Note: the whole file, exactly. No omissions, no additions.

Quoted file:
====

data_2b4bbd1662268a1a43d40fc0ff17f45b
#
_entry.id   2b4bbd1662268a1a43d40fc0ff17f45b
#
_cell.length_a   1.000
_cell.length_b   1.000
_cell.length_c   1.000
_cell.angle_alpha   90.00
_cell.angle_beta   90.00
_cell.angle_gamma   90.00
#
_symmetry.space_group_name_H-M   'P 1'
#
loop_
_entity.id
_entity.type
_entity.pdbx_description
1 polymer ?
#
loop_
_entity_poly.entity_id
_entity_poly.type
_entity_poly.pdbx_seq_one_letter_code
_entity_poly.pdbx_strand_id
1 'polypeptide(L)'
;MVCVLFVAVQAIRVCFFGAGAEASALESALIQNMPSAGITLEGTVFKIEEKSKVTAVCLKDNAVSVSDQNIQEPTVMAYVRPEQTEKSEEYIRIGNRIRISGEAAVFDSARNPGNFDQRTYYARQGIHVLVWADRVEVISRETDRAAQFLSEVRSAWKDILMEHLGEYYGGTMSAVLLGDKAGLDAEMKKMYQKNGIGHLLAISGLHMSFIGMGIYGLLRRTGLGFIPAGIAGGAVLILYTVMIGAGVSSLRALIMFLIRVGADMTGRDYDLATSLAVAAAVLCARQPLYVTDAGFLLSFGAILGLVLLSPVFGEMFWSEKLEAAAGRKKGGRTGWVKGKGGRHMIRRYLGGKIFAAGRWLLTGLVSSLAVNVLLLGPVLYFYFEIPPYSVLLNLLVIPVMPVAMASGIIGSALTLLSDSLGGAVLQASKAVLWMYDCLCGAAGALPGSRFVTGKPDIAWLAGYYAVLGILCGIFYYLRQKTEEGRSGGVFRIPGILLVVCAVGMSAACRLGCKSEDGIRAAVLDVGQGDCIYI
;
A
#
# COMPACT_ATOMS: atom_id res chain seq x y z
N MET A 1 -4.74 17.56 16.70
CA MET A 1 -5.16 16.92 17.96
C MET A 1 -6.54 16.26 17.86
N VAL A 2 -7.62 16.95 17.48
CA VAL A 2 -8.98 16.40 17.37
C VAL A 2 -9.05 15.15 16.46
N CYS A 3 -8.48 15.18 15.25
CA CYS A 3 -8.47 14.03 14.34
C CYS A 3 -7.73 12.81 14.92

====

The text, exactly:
data_2b4bbd1662268a1a43d40fc0ff17f45b
#
_entry.id   2b4bbd1662268a1a43d40fc0ff17f45b
#
_cell.length_a   1.000
_cell.length_b   1.000
_cell.length_c   1.000
_cell.angle_alpha   90.00
_cell.angle_beta   90.00
_cell.angle_gamma   90.00
#
_symmetry.space_group_name_H-M   'P 1'
#
loop_
_entity.id
_entity.type
_entity.pdbx_description
1 polymer ?
#
loop_
_entity_poly.entity_id
_entity_poly.type
_entity_poly.pdbx_seq_one_letter_code
_entity_poly.pdbx_strand_id
1 'polypeptide(L)'
;MVCVLFVAVQAIRVCFFGAGAEASALESALIQNMPSAGITLEGTVFKIEEKSKVTAVCLKDNAVSVSDQNIQEPTVMAYVRPEQTEKSEEYIRIGNRIRISGEAAVFDSARNPGNFDQRTYYARQGIHVLVWADRVEVISRETDRAAQFLSEVRSAWKDILMEHLGEYYGGTMSAVLLGDKAGLDAEMKKMYQKNGIGHLLAISGLHMSFIGMGIYGLLRRTGLGFIPAGIAGGAVLILYTVMIGAGVSSLRALIMFLIRVGADMTGRDYDLATSLAVAAAVLCARQPLYVTDAGFLLSFGAILGLVLLSPVFGEMFWSEKLEAAAGRKKGGRTGWVKGKGGRHMIRRYLGGKIFAAGRWLLTGLVSSLAVNVLLLGPVLYFYFEIPPYSVLLNLLVIPVMPVAMASGIIGSALTLLSDSLGGAVLQASKAVLWMYDCLCGAAGALPGSRFVTGKPDIAWLAGYYAVLGILCGIFYYLRQKTEEGRSGGVFRIPGILLVVCAVGMSAACRLGCKSEDGIRAAVLDVGQGDCIYI
;
A
#
# COMPACT_ATOMS: atom_id res chain seq x y z
N MET A 1 -4.74 17.56 16.70
CA MET A 1 -5.16 16.92 17.96
C MET A 1 -6.54 16.26 17.86
N VAL A 2 -7.62 16.95 17.48
CA VAL A 2 -8.98 16.40 17.37
C VAL A 2 -9.05 15.15 16.46
N CYS A 3 -8.48 15.18 15.25
CA CYS A 3 -8.47 14.03 14.34
C CYS A 3 -7.73 12.81 14.92